New Mexico Territory, arriving in the early evening terribly dehydrated. He rearms at the gunsmiths.

Tuco recovered, recruits some of his old henchmen to track down Blondie

· Second Time Jump

April 7th - 1862           

Santa Fe, New Mexico Territory, Sibley’s Brigade is retreating through town. Tuco spies Blondie’s saddle rig & horse. Blondie kills the three men that Tuco has recruited, but is caught by Tuco.

Blondie, about to be hung in his hotel room by Tuco is saved by a  cannon shot from an artillery barrage that blows out the floor under Tuco. Blondie escapes back to Texas (250 miles + or -) about 6 days travel.

Second week of April - 1862   

The Scorro, New Mexico Territory sequence (fits in here).
 
Tuco tracks Blondie South back down to Texas by following his campfires. Three campfires (50 miles a day more or less).
 
April 15th  - 1862   

Blondie & Shorty are running the con game again in San Elizario, Texas. Tuco captures Blondie & Shorty hangs. Tuco marches Blondie north back into New Mexico planning a special surprise for his friend.         

April 17th - 1862             

Tuco gets supplies (food, water, water basin, parasol) in Dona Ana  and marches Blondie into the "Journada del Muerta" (March of Death) desert, 100 miles stretching North to South with no water.

B&T meet "The Carriage of the Spirits" (an ambushed Confederate 3rd regiment Headquarters wagon full of bodies). Tuco begins to rob the dead but discovers Bill Carson/Jackson barely alive.

A delirious Bill Carson/Jackson tells Tuco about the buried gold in the Sad Hill Cemetery, Tuco asks about the name on the grave, but Bill Carson/Jackson begins to go into convulsions and demands water.  Bill Carson/Jackson dies but tells Blondie the name on the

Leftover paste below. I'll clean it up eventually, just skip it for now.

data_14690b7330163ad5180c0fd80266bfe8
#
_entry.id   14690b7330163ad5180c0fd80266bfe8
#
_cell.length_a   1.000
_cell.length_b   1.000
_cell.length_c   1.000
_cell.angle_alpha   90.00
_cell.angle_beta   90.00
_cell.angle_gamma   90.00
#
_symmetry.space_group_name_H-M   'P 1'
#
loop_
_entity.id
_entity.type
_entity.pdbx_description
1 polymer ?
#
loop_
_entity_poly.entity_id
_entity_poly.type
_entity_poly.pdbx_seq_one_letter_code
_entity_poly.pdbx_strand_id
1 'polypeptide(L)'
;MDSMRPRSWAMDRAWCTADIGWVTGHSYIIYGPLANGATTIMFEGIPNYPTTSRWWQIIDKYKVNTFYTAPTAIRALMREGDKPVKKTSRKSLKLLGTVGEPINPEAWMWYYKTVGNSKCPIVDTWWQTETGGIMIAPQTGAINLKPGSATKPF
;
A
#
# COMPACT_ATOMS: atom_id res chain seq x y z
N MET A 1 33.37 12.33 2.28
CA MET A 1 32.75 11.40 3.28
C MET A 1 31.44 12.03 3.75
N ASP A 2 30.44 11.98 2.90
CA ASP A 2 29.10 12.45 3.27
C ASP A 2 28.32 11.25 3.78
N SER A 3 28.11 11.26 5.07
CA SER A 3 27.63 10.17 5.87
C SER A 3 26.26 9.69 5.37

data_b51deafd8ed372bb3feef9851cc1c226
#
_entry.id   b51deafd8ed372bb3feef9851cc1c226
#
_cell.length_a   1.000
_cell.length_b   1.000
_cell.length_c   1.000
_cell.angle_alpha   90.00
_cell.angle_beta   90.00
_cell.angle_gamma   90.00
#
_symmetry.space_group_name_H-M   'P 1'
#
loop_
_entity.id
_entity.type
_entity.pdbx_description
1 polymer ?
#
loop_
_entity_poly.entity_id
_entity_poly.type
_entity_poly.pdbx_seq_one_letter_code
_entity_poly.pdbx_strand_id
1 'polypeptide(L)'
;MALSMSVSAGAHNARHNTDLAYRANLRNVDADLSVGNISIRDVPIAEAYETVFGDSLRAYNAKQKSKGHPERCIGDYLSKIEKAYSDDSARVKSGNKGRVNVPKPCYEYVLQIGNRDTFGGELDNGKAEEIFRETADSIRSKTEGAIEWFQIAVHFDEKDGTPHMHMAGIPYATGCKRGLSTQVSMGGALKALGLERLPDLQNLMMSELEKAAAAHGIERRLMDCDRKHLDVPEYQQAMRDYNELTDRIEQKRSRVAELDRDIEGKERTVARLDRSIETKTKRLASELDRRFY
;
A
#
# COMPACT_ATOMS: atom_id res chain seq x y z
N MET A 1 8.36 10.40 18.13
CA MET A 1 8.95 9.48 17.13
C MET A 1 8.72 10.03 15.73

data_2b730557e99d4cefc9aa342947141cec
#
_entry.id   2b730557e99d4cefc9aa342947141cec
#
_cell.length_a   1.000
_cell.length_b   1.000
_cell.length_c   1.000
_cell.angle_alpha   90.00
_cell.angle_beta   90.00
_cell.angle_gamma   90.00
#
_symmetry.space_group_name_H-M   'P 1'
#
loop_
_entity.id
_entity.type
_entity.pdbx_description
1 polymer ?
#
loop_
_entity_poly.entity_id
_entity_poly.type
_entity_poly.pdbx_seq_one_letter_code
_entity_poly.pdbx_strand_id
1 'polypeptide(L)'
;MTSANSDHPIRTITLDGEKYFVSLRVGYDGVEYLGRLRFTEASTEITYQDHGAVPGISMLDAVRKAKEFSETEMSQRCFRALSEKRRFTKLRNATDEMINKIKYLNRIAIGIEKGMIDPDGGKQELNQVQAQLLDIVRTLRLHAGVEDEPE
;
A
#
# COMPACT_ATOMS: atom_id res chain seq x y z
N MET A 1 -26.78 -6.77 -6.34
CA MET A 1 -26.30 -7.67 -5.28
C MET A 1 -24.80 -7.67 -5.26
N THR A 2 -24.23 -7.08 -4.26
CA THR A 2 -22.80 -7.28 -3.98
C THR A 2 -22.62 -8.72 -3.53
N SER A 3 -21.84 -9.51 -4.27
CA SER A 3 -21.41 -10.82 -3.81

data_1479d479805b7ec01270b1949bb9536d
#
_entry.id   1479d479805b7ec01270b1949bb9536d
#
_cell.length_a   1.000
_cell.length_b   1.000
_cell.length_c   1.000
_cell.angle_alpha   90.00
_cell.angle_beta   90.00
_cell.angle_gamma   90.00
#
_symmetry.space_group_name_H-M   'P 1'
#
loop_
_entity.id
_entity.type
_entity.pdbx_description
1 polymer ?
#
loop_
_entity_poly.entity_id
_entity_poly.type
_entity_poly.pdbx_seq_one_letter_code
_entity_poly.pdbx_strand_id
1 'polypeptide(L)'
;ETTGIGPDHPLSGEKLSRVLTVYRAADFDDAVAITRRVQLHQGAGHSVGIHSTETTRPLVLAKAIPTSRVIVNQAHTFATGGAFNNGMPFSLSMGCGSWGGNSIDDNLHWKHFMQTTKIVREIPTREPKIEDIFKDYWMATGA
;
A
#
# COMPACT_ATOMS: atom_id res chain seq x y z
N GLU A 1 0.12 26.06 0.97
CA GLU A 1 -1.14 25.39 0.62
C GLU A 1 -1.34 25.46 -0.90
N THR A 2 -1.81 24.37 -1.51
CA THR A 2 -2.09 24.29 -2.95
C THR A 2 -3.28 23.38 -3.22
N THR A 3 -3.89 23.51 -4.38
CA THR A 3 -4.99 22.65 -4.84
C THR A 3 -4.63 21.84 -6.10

grave.

Tuco now must save Blondie, so he loads him in the carriage and heads for help.

April 18th -1862               

B&T arrive at night at Confederate Picket Post find out they are at a place called Apache Canyon. Tuco asks for the closest infirmary and finds out that he is near his brothers San Antonio Mission hospital.

April 19th - 1862               

B&T arrive at San Antonio Mission.

· Third Time Jump

May - 1862                       

B&T leave San Antonio Mission cross the Rio Grande and head North into the dry Plains of San Agustine passing around the Union stronghold of Ft. Craig. Tuco has a map and talks about heading Northwest and the Sierra Magdalena on their left and about crossing back across the Rio Grande and then going all the way                across Texas (to the East).

 B&T are captured by a Union Cavalry patrol North and West of Ft. Craig.

· Fourth Time Jump

July - 1862 

B&T marched into Batterville Camp, from Ft. Craig, 1,020 miles ( at a pace of about 20 + or - miles a day, over the Santa Fe trail. It would have taken them about 50 days) to this fictitious camp  (closest real Union POW camp was in Illinois). This site also is located near the longest railroad existing at the time (St. Joseph & Hanibal RR) west of the Mississippi.

Tuco tortured and tells AE that Sad Hill near Ft. Smith Arkansas is the name of the cemetery. Tuco & Wallace to St, Joseph & Hanibal RR. After ten hours on the train Tuco escapes and  catches the next train back.  Tuco track’s AE & Blondie South  towards Ft. Smith, and Sad Hill.